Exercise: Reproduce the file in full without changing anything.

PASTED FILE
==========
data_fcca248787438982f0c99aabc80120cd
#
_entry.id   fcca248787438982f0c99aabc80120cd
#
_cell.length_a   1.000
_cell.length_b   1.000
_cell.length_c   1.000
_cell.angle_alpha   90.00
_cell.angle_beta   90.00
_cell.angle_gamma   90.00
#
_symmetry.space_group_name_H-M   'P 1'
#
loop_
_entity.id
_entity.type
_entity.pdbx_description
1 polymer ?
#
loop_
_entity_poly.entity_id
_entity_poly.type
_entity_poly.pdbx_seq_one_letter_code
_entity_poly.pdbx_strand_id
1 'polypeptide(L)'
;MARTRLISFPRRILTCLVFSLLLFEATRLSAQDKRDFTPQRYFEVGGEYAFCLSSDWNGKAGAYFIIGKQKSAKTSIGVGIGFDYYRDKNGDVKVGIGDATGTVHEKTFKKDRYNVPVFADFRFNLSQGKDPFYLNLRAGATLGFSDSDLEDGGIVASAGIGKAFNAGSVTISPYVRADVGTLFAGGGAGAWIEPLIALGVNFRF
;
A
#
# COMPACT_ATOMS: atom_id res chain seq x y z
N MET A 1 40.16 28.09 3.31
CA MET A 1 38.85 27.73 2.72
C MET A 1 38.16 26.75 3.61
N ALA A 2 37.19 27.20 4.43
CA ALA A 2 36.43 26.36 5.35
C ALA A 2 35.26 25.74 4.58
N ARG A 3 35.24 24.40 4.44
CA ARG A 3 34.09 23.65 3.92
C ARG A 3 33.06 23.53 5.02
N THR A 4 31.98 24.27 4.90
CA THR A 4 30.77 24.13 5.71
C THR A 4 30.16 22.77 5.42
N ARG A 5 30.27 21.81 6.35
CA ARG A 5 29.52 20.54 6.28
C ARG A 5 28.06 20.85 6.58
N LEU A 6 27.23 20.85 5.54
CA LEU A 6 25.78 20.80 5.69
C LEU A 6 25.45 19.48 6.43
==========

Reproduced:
data_fcca248787438982f0c99aabc80120cd
#
_entry.id   fcca248787438982f0c99aabc80120cd
#
_cell.length_a   1.000
_cell.length_b   1.000
_cell.length_c   1.000
_cell.angle_alpha   90.00
_cell.angle_beta   90.00
_cell.angle_gamma   90.00
#
_symmetry.space_group_name_H-M   'P 1'
#
loop_
_entity.id
_entity.type
_entity.pdbx_description
1 polymer ?
#
loop_
_entity_poly.entity_id
_entity_poly.type
_entity_poly.pdbx_seq_one_letter_code
_entity_poly.pdbx_strand_id
1 'polypeptide(L)'
;MARTRLISFPRRILTCLVFSLLLFEATRLSAQDKRDFTPQRYFEVGGEYAFCLSSDWNGKAGAYFIIGKQKSAKTSIGVGIGFDYYRDKNGDVKVGIGDATGTVHEKTFKKDRYNVPVFADFRFNLSQGKDPFYLNLRAGATLGFSDSDLEDGGIVASAGIGKAFNAGSVTISPYVRADVGTLFAGGGAGAWIEPLIALGVNFRF
;
A
#
# COMPACT_ATOMS: atom_id res chain seq x y z
N MET A 1 40.16 28.09 3.31
CA MET A 1 38.85 27.73 2.72
C MET A 1 38.16 26.75 3.61
N ALA A 2 37.19 27.20 4.43
CA ALA A 2 36.43 26.36 5.35
C ALA A 2 35.26 25.74 4.58
N ARG A 3 35.24 24.40 4.44
CA ARG A 3 34.09 23.65 3.92
C ARG A 3 33.06 23.53 5.02
N THR A 4 31.98 24.27 4.90
CA THR A 4 30.77 24.13 5.71
C THR A 4 30.16 22.77 5.42
N ARG A 5 30.27 21.81 6.35
CA ARG A 5 29.52 20.54 6.28
C ARG A 5 28.06 20.85 6.58
N LEU A 6 27.23 20.85 5.54
CA LEU A 6 25.78 20.80 5.69
C LEU A 6 25.45 19.48 6.43